Conservative or Labour? What will 2009 bring for UK social justice?

By | November 8, 2009

Social justice norms vary from government to government, decade to decade, and generation to generation. What was unacceptable in one generation becomes acceptable, what was forbidden becomes permitted, and what was frowned upon becomes welcomed.

That’s how society works, I guess. But it makes it hard to figure out what constitutes social justice when the parameters seem always to be in flux. In Europe, we tend to have a more generous social distribution system that helps citizens in trouble: healthcare, unemployment, sickness, and disability.

In the US, this is often cast as Socialism by the right-wing neanderthals who think goverment should be limited to defense and policing only. In such a system, social justice is radically defined as something very limited, outwith the scope of government to fix, and a tax on those who ‘earned’ their wealth by ‘hardwork’.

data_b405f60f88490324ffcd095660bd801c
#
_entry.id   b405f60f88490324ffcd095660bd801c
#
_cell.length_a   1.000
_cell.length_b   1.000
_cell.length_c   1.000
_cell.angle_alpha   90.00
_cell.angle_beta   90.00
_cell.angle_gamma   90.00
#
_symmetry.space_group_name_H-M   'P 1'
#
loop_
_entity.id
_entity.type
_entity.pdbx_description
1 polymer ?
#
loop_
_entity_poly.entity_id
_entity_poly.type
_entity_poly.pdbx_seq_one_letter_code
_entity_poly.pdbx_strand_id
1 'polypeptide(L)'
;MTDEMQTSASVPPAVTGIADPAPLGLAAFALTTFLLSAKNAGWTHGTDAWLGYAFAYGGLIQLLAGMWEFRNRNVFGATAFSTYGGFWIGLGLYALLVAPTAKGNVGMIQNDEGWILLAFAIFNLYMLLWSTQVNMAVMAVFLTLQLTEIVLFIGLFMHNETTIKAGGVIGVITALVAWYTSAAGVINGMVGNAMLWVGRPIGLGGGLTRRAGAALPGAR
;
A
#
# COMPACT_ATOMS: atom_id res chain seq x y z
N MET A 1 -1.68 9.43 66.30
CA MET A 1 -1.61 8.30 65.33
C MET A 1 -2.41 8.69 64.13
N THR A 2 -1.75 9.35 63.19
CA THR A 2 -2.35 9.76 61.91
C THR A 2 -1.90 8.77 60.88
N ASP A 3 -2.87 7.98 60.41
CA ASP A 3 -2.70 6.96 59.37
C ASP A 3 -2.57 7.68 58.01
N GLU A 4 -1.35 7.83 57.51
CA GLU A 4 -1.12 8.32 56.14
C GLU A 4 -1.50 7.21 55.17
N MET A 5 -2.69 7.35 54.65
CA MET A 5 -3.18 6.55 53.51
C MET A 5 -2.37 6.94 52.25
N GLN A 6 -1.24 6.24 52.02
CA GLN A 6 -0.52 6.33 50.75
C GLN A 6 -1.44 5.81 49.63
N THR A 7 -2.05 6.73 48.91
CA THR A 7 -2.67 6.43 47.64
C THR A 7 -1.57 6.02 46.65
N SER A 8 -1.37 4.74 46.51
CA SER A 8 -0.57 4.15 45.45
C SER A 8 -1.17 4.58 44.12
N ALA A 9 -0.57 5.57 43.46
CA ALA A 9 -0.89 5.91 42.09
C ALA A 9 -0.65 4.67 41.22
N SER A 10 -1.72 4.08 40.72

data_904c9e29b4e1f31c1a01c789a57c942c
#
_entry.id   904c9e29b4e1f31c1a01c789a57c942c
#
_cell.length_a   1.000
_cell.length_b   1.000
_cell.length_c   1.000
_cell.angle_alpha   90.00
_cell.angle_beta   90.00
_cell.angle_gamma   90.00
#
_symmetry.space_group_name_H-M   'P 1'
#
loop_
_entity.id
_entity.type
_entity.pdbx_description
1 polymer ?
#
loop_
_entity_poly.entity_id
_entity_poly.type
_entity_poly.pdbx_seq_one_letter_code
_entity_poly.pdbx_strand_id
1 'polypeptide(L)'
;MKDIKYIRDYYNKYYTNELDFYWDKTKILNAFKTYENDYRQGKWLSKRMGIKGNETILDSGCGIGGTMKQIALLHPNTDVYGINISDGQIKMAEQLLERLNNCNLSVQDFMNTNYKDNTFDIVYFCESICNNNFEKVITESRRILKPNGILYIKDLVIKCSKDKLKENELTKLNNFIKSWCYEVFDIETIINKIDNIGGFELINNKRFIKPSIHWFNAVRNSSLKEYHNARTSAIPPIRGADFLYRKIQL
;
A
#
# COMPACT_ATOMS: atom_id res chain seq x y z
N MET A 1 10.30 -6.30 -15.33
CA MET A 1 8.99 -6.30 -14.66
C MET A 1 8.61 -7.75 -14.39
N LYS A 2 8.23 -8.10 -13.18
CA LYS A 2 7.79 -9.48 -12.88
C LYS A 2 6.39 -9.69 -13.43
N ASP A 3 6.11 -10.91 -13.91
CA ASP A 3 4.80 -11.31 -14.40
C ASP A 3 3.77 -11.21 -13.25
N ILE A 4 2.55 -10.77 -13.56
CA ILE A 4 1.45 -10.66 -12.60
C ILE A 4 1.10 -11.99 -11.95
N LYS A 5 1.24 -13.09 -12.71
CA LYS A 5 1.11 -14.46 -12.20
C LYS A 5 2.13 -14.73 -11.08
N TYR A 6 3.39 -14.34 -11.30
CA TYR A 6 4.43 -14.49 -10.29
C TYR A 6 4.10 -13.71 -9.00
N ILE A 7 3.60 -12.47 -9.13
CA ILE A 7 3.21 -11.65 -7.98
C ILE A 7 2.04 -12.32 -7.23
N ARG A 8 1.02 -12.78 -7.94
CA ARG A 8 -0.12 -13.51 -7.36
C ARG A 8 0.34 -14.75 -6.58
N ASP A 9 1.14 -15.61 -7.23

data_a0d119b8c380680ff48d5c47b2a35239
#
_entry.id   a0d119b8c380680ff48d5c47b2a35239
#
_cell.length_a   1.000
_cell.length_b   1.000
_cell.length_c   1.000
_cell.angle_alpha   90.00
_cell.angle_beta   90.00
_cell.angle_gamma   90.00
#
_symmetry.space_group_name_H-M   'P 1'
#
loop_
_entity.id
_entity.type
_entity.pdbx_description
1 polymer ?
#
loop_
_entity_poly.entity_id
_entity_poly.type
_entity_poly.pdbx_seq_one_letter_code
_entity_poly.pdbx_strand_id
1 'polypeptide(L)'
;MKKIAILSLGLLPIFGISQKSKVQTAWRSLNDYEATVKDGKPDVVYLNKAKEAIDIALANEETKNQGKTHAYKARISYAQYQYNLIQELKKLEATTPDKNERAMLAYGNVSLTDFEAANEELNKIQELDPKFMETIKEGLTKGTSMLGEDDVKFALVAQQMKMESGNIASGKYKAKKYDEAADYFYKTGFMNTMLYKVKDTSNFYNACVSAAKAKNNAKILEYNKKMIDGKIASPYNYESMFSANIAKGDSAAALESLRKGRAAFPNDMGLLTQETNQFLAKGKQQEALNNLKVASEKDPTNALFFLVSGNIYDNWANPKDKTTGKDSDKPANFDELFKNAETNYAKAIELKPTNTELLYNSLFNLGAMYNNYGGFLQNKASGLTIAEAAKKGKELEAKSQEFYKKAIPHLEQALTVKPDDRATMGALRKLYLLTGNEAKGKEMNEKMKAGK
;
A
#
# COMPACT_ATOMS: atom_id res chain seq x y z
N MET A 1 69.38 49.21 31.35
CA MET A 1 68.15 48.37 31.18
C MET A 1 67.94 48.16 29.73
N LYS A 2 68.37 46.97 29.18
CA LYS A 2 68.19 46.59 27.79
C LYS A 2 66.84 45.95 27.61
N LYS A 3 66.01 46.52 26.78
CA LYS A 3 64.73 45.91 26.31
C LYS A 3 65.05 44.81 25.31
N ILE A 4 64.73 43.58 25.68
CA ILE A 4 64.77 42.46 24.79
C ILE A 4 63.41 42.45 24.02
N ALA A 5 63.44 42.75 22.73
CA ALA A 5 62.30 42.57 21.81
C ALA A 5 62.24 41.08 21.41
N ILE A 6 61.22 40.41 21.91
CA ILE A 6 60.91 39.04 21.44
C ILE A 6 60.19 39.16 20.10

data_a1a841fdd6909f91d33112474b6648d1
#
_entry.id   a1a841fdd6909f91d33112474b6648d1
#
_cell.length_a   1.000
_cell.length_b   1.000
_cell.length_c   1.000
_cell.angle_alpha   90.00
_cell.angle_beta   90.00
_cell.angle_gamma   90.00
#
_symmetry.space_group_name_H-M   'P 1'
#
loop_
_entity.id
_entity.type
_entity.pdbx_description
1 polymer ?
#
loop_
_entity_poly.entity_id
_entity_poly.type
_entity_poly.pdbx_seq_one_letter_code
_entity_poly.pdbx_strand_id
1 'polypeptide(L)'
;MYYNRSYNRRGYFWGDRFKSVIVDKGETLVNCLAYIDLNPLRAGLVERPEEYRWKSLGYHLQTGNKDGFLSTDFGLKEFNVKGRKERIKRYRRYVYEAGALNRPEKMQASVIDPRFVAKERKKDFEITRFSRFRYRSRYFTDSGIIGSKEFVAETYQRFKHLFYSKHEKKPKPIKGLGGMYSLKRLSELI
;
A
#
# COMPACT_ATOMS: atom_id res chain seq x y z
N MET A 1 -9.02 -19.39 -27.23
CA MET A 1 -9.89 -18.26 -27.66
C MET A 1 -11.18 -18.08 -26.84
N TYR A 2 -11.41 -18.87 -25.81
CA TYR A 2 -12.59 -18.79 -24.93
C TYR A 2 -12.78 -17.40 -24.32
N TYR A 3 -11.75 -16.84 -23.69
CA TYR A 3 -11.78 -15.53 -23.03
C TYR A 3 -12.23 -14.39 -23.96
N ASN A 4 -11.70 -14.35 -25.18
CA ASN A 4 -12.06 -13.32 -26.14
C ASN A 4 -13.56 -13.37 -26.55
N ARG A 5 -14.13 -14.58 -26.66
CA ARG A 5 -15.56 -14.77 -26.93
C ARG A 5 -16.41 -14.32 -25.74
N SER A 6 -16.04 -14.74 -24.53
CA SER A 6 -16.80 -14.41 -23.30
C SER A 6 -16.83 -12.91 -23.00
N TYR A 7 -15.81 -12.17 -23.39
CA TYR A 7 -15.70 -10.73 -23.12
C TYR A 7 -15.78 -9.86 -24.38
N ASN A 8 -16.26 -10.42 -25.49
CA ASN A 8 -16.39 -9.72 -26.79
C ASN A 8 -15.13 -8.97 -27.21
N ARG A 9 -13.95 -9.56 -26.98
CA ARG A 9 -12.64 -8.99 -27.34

In Europe, it’s rare for politicians to espouse such radical views as most of the mainstream parties consider social justice part of the European framework of government. Even in Britain, we’ve accepted the importance of Human Rights, the role of equity in health care and education, and made big changes in our government under the Labor government of the past ten years.

One is only reminded of how difficult things used to be under the previous Conservative government up until 1997 to get decent health care, unemployment benefits, and disability benefits, even for those who deserved them. But the change of government in 1997 brought with it a sea change in social justice as the British people threw out a conservative government that was increasingly at odds with its voters.

Almost immediately afterwards, putting in a disability appeal could mean a different decision than just months before. I know that happened to at least one person who was partially blind and incapacitated for years prior to 1997.

So in the upcoming election in 2009, I’m now wondering what this will mean: another change in our social norms (return of the Conservatives) or a continuation on the current path (return of New Labour).